“Brazil” Halts Its Petition for a Panel on a WTO Dispute against Thailand

Brazil has announced that it has suspended a call for a panel to review its WTO dispute over claims of sugar subsidies with Thailand and is looking to collaborate with Thailand to develop the sugar industry. According to an industrial news source, Mr. Uttama Saowanayon, the Minister of Industry, and Ms. Warawan Chitaroon, Secretary General of the Office of the Cane and Sugar Board, have been in contact the Department of Trade Negotiations and been informed informally that Brazil has halted its request for a panel to review its dispute submitted to the World Trade Organization (WTO) over the allegation that Thailand’s sugar subsidy program has affected the global sugar industry. The suspension was reported to come into effect as of March 30, 2018.

The move came after Thailand had taken steps to restructure its cane and sugar industry by floating sugar prices, abolishing sugar quotas, and designating reserve stocks only sufficient for domestic consumption.

In view of Thailand’s earnest commitment to solving the issue and complying with WTO regulations, Brazil has suspended its petition to assemble a panel and will wait until Thailand has completed restructuring its cane and sugar industry and amended its Cane and Sugar Act. This is also in part thanks to the cooperation between the Ministry of Commerce, the Ministry of Industry, the Ministry of Agriculture and Cooperatives, and the Ministry of Foreign Affairs, as well as sugarcane growers and sugar mills, who have consistently come together to tackle the problem and negotiate with Brazil.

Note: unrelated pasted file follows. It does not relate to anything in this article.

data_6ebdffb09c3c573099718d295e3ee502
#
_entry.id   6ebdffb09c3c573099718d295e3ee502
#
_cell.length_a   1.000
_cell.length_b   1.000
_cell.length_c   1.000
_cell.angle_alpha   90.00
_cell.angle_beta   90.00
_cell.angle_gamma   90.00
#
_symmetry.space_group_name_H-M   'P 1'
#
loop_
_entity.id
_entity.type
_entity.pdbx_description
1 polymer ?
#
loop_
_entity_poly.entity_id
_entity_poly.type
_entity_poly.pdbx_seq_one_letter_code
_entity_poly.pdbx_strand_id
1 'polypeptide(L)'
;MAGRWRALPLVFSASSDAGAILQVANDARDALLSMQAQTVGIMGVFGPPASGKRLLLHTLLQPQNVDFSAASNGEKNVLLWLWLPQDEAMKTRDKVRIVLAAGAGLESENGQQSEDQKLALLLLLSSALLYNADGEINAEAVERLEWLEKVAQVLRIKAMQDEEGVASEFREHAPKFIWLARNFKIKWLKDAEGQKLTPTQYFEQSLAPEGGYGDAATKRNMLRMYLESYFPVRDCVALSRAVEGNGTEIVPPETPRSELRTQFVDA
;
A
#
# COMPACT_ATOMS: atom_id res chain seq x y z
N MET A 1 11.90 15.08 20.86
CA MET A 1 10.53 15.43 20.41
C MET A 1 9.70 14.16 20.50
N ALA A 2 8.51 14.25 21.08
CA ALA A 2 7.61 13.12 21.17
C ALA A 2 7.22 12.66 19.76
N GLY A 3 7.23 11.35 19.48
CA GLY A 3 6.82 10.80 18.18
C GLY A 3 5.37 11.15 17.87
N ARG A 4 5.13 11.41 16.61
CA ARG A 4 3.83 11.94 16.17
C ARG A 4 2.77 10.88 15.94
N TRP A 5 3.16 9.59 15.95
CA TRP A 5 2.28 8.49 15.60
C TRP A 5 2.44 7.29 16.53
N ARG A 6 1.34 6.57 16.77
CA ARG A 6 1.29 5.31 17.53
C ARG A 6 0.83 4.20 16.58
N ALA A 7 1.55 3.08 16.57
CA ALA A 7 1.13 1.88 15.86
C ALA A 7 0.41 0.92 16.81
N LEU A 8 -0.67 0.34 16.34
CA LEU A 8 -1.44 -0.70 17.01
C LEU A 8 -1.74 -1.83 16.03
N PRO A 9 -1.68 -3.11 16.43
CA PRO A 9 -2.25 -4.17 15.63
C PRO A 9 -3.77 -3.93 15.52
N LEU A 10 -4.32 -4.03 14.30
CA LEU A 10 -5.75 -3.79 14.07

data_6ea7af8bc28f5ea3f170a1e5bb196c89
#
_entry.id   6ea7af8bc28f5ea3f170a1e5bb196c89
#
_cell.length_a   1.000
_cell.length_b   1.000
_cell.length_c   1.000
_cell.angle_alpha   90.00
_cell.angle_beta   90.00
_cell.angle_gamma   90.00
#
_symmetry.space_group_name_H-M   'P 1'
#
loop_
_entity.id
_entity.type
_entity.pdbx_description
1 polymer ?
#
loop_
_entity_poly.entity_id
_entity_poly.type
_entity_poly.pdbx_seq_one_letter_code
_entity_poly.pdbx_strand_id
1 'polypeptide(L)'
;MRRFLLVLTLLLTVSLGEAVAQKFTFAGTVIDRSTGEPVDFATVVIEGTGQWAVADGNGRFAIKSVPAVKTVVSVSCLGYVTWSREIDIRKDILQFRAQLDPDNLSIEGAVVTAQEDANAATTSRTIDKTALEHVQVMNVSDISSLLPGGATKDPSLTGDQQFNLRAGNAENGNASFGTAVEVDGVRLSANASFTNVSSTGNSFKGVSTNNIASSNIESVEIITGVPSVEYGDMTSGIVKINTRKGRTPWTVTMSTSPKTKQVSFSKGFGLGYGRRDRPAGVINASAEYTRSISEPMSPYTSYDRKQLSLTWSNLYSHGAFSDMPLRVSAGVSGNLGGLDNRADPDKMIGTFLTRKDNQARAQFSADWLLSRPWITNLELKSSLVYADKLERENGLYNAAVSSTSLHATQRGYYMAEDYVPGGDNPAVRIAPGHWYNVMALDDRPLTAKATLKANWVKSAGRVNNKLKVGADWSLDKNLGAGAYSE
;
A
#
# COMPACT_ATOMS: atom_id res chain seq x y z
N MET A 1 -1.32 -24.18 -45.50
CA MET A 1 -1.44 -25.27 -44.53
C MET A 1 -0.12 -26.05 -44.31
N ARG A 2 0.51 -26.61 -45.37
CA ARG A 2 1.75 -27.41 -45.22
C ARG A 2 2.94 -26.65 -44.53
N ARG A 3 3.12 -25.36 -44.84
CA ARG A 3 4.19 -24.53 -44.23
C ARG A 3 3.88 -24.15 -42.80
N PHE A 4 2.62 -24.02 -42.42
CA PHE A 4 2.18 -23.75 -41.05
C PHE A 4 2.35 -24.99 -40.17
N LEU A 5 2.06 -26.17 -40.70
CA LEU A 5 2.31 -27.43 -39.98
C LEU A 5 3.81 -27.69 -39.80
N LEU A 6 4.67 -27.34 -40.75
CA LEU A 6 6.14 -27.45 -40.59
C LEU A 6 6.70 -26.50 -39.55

The amendments to the Cane and Sugar Act, which cover a range of issues including the utilization of cane in bioindustry to increase value for the cane industry, the discontinuation of governmental subsidies, and the abolishment of price compensation if the initial price is higher than the final counterpart, are being submitted to the Cabinet. The draft Act will then be proposed to the National Legislative Assembly for review. The entire process is expected to take about six months.

Brazil has requested a meeting with Thailand to update progress on its sugar system restructuring and the amendments to the Cane and Sugar Act and other related laws. In addition, Brazil has expressed its willingness to cooperate with Thailand to formulate plans for the development of the country’s economy, production technology, human resources in the cane and sugar industry, and bioindustry.

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